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This will be a small introduction into return oriented programming, commonly referred to as ROP. I’ve had a lot of experience with security measures (duh) but never really had any hands on experience with more modern security technologies such as non-executable stack/data (DEP, NX, XN, W^X) or Address Space Layout Randomisation (ASLR).

The non-executable stack isn’t really limited to just the stack, anything that isn’t code memory can’t be executed. So as in PSP, you can’t just jump to the savedata and have the day’s work done. No, instead the only code executable is real code provided by the OS when binaries are loaded. This is a nice and funky way but ROP is the counter and tends to poop on this method.

Now, ROP is really cool. Rather than execute your code, you control the stack and execute provided code. Sounds pretty weird, right? I mean, how do you control anything if it’s their code? You’re right in a way, their code isn’t our code. However, we don’t necessarily have to execute code in the same way that they do. I mean, they could have super_duper_function located at address 0x80000000, but just because the function is there, doesn’t mean we have to start our execution there. For example, lets consider super_duper_function does the following:

0x80000000: PUSH {R4-R6,LR}
0x80000004: ... perform algorithm
0x80000050: POP {R4-R6, PC}

First it saves registers onto the stack, then does the algorithm, then restores the saved registers and leaves. Pretty standard stuff here, nothing odd. However, if we control the return address, we can’t execute our code BUT if jump to 0x80000050 then what happens is that more data is loaded from the stack (R4-R6) and the new execution position PC is controlled.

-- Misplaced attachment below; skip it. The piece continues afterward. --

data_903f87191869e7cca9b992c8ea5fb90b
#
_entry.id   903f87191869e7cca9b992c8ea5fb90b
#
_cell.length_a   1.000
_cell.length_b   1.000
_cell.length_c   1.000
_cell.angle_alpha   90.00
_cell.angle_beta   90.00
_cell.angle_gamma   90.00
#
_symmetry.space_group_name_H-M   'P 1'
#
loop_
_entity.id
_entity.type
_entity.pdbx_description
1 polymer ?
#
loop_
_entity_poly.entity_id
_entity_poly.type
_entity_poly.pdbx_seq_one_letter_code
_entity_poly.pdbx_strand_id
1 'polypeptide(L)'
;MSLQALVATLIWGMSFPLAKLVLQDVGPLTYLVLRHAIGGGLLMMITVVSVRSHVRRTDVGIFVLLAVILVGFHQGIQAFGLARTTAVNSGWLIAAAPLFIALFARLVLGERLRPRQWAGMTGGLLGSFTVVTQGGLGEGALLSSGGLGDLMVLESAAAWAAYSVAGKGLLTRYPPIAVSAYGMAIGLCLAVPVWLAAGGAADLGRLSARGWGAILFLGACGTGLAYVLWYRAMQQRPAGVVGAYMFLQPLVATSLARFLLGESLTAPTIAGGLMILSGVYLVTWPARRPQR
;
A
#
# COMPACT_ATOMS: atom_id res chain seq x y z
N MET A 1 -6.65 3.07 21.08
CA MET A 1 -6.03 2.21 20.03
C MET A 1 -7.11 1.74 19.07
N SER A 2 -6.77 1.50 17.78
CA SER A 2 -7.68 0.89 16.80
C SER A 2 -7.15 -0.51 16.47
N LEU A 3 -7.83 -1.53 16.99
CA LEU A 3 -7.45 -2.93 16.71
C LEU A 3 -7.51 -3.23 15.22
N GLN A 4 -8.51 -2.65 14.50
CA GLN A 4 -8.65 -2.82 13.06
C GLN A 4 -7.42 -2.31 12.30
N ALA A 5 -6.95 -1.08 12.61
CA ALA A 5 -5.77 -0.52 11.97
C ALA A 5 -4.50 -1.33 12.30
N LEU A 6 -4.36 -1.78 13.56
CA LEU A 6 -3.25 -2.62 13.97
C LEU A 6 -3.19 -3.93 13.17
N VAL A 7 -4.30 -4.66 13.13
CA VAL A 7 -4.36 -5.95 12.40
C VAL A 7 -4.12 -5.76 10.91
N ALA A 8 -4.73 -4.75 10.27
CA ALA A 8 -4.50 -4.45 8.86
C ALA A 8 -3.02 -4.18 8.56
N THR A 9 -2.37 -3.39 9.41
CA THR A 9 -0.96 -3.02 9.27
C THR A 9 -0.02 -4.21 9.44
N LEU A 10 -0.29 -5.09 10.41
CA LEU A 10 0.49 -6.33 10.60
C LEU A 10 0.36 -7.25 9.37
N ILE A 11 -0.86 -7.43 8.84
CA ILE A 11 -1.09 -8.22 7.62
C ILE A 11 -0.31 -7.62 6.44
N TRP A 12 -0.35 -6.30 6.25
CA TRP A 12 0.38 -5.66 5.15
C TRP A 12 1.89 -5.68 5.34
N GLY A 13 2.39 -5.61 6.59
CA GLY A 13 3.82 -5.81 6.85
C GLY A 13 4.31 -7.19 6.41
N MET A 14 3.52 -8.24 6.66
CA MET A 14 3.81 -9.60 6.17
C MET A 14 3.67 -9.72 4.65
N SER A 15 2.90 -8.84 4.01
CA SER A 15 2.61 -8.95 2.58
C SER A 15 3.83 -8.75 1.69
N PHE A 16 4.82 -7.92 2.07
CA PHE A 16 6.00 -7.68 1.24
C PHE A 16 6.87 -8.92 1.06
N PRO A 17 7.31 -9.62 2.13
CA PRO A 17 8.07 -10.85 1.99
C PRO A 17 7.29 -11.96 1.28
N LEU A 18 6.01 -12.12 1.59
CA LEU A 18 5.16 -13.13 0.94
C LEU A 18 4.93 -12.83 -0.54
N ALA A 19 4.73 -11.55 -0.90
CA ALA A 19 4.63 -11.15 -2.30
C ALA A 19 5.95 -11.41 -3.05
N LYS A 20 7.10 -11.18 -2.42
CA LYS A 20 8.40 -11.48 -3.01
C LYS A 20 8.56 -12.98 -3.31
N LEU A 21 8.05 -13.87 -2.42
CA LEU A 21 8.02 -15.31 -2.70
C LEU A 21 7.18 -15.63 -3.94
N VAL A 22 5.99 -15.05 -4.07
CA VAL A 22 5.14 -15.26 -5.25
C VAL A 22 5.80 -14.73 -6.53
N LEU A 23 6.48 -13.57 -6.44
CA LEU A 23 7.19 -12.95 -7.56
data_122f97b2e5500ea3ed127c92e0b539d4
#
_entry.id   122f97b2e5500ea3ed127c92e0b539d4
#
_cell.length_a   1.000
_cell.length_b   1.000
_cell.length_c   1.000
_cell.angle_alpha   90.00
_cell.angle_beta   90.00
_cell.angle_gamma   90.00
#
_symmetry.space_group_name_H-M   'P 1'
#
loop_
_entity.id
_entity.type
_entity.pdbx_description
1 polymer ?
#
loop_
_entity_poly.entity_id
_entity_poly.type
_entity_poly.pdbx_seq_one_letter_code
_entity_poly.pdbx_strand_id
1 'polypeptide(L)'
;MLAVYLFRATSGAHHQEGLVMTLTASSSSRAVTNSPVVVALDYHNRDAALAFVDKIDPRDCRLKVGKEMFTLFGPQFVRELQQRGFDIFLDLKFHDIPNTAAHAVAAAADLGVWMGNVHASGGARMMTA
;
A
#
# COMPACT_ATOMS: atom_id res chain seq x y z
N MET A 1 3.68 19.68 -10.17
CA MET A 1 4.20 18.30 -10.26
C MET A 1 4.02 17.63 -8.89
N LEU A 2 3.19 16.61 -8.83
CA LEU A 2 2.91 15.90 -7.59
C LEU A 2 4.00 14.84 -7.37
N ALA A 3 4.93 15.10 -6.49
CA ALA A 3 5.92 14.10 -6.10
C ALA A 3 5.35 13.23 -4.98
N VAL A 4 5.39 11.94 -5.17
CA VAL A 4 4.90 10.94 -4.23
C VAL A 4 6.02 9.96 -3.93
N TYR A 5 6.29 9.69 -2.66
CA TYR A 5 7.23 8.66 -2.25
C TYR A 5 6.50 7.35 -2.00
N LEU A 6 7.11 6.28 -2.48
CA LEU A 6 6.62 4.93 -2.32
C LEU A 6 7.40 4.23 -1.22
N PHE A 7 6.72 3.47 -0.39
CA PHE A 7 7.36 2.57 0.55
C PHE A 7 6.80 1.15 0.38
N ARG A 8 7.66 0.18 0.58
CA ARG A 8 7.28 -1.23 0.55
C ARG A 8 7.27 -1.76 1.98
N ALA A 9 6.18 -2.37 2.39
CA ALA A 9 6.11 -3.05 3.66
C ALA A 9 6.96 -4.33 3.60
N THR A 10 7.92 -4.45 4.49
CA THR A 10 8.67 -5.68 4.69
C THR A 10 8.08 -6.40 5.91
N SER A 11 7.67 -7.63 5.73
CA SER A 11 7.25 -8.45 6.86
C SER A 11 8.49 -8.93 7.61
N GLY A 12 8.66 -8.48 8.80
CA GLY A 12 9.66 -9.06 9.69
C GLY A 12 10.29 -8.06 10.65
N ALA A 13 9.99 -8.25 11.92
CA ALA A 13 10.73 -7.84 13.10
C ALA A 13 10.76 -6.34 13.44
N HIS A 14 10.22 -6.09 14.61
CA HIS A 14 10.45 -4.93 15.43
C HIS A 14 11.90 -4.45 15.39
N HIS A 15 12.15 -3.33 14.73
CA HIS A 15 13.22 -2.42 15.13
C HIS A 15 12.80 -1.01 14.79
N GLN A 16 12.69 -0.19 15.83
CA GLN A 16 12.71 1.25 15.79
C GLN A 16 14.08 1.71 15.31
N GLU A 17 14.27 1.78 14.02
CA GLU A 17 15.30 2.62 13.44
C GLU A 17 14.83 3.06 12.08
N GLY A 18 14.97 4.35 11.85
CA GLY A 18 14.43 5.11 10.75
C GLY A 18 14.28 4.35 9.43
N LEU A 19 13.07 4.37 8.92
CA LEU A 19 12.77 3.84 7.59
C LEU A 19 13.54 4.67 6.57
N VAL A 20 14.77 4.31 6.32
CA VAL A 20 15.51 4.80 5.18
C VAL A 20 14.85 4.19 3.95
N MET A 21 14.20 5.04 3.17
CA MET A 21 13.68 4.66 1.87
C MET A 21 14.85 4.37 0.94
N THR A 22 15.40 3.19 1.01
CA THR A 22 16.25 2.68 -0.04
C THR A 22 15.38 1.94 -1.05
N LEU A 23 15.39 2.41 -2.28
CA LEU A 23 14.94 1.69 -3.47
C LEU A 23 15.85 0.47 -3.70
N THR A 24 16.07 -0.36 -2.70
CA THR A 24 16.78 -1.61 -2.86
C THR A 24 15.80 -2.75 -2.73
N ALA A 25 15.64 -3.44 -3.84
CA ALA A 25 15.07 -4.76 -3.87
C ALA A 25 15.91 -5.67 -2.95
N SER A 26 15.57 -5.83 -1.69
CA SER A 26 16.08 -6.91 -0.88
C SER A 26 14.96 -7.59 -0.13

Now, this doesn’t do anything in specific but you can see how this works out. Rather than execute functions as you expect, you essentially build a list of code snippets called gadgets and then you chain them up to perform a task. Lets say we want to do a printf. If we control the entire contents of the stack, we can start off by calling the POP-R4-R6-PC gadget. Suddenly, we control R4, R5, R6 and the program counter.

Consider the next gadget:

0x80000100: PUSH {R4,LR}
0x80000104: .. do stuff
0x80000170: MOV R0, R4
0x80000174: MOV R1, R5
0x80000178: BLX R6
0x8000007C: POP {R4,PC}

Now, we don’t want to execute the whole function, but if we execute to 0x80000170 then what we’re essentially doing is the following:

POP {R4-R6}
MOV R0, R4
MOV R1, R5

See? we’re chaining gadgets and now we have a function control where we can control the first 2 arguements from the stack without even touching our code. So, first gadget; if we go ahead and set R4 to point to our message, R5 to our optional arguement, R6 to the address of printf and PC to 0x80000170 then we’ve chained together a printf that we control completely without a single drop of our own executable code.